Former Berkeley GOP head files counterclaim in Kovach lawsuit

Amy Kovach, the former communications director for Berkeley County School District, waits for her name to be called in Berkeley County Court in Berkeley County Court in April 2014. Kovach later pleaded guilty to two ethics violations and is now suing the school district and the Berkeley County Republican Party.

Another legal salvo was fired in the aftermath of the 2012 Yes 4 Schools construction bond referendum as former Berkeley County Republican Party Chairman Josh Whitley filed a counterclaim in Berkeley County Court against the former school district spokeswoman.

Amy Kovach pleaded guilty Aug. 28 to misconduct and using public funds to influence an election. Email records surfaced showing that she told people “Vote Yes” campaign signs would be available in a school office and helped set up a promotional video for the referendum in which students were instructed to say “Yes For Schools.” On Oct. 14, Kovach filed a lawsuit against the district and several former leaders in the Berkeley County Republican Party alleging breach of contract, negligence and civil conspiracy.

Whitley, who is named as a defendant in Kovach’s lawsuit, repeatedly refers to Kovach in his counterclaim as a “convicted criminal,” names former district Superintendent Rodney Thompson as a co-defendant, and seeks damages from both Kovach and Thompson for defamation and conspiracy.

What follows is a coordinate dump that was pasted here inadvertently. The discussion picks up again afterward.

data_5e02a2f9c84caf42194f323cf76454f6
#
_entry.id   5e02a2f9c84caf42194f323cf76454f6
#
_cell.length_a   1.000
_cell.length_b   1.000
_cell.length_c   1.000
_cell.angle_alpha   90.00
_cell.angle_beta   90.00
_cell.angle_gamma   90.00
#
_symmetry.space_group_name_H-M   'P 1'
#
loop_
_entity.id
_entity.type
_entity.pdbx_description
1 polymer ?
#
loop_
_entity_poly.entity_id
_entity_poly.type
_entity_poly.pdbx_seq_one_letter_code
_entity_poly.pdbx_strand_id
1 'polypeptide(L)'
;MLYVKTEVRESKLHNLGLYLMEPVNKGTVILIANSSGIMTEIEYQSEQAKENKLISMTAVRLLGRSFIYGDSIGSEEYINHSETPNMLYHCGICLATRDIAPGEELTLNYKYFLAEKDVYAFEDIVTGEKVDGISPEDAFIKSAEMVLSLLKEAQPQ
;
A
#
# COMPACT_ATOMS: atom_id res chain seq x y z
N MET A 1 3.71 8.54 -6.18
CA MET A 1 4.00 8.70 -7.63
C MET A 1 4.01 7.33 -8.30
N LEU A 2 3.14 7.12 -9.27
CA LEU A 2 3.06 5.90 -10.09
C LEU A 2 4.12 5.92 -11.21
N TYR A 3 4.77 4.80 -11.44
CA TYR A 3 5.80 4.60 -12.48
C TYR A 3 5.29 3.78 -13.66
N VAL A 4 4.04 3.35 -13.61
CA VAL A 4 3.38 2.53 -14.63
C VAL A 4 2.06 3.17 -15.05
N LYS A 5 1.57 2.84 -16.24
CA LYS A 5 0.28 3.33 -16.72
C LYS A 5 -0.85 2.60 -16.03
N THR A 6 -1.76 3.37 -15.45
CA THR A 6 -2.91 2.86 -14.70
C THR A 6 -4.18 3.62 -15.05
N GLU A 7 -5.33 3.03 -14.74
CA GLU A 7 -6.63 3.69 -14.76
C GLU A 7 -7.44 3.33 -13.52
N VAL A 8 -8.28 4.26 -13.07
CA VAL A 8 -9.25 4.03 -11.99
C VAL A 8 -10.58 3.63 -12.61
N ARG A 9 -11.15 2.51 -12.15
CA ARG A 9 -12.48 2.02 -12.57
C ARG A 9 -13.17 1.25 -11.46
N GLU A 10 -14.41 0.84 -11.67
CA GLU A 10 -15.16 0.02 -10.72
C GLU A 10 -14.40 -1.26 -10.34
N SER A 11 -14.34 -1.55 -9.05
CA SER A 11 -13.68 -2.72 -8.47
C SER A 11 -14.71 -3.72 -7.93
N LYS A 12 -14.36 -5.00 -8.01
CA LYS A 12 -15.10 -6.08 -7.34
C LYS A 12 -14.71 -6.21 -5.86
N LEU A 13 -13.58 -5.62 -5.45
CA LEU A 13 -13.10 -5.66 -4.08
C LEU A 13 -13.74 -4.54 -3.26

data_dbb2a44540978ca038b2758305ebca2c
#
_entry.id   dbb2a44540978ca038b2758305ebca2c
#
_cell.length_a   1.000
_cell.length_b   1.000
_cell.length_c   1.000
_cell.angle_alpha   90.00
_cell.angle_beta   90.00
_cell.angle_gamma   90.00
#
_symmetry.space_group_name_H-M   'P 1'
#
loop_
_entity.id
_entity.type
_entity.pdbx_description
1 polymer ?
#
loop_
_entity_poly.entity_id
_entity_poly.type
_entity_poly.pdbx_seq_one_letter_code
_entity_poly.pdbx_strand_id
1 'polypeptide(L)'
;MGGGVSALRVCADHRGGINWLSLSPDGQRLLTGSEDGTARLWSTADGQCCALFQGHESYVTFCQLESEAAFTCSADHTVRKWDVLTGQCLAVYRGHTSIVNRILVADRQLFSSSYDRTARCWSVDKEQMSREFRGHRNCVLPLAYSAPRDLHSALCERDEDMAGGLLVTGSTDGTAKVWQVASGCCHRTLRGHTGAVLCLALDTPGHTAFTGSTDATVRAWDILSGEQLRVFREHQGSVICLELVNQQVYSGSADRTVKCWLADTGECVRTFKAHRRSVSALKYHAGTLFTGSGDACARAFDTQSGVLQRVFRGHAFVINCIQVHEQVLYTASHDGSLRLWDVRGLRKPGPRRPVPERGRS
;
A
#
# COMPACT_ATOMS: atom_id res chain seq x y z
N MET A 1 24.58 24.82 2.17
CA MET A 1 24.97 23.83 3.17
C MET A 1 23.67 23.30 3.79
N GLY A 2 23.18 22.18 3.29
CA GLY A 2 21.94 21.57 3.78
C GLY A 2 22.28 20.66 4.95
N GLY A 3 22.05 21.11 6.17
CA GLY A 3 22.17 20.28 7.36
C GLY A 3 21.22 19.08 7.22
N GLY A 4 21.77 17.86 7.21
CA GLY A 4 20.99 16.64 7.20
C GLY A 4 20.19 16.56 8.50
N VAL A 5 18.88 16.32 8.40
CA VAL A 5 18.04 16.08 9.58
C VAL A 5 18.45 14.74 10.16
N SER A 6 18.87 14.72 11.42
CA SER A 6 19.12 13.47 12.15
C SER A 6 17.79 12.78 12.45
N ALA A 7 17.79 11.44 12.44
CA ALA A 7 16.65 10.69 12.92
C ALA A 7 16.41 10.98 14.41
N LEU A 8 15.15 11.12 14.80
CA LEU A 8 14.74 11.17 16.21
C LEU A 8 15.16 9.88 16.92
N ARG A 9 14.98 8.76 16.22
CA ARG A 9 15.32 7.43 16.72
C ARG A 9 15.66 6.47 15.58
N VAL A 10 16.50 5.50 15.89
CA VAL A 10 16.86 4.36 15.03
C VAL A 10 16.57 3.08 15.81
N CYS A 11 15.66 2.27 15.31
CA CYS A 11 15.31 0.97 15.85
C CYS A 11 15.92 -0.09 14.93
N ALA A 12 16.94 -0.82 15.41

Before the 2012 bond referendum, Whitley helped lead a group called Berkeley Citizens for Sustainable Education that was critical of district employees’ involvement in promoting a yes vote on the referendum. Whitley wrote in the counterclaim that Kovach and Thompson defamed him by calling The Post and Courier two nights before the 2012 election with a tip that he failed to file a statement of political organization with the state for BCSE — despite the fact that, as reported in the resulting newspaper story, a State Ethics Commission employee told Whitley he wasn’t required to file such a statement.

Whitley is also seeking court orders to dismiss Kovach’s complaint; to sanction Kovach’s attorney, Nancy Bloodgood, for filing a frivolous lawsuit; and to have Kovach reimburse the county for $303,000 worth of wages and attorney fees that the district paid while she was on leave during the ethics investigation. He also denied Kovach’s claims that his mother, district employee Karen Whitley, and brother-in-law, former school board member Scott Marino, had a “vendetta” against Kovach and Thompson. The district recently named Karen Whitley principal of the new Philip Simmons Elementary School, which is set to open in fall 2016.

Bloodgood said she had no comment on the case.

The S.C. Attorney General’s Office, which prosecuted Kovach’s criminal case, also recently weighed in on Kovach’s lawsuit.

In an Oct. 29 letter to Judge Jeffrey Young, who heard Kovach’s guilty plea on the ethics violations, Assistant Deputy Attorney General Creighton Waters wrote that Kovach “spent a large portion of her complaint falsely accusing SLED and the Attorney General’s Office of manufacturing evidence or making false statements during the plea about matters to which she repeatedly admitted guilt under oath before this Court.”

Kovach claimed in her lawsuit that Whitley called a friend in the S.C. Attorney General’s Office, leading to the ethics investigation against her, but Whitley said in the counterclaim that he “vehemently denies” the claim.

Reach Paul Bowers at (843) 937-5546 or twitter.com/paul_bowers.

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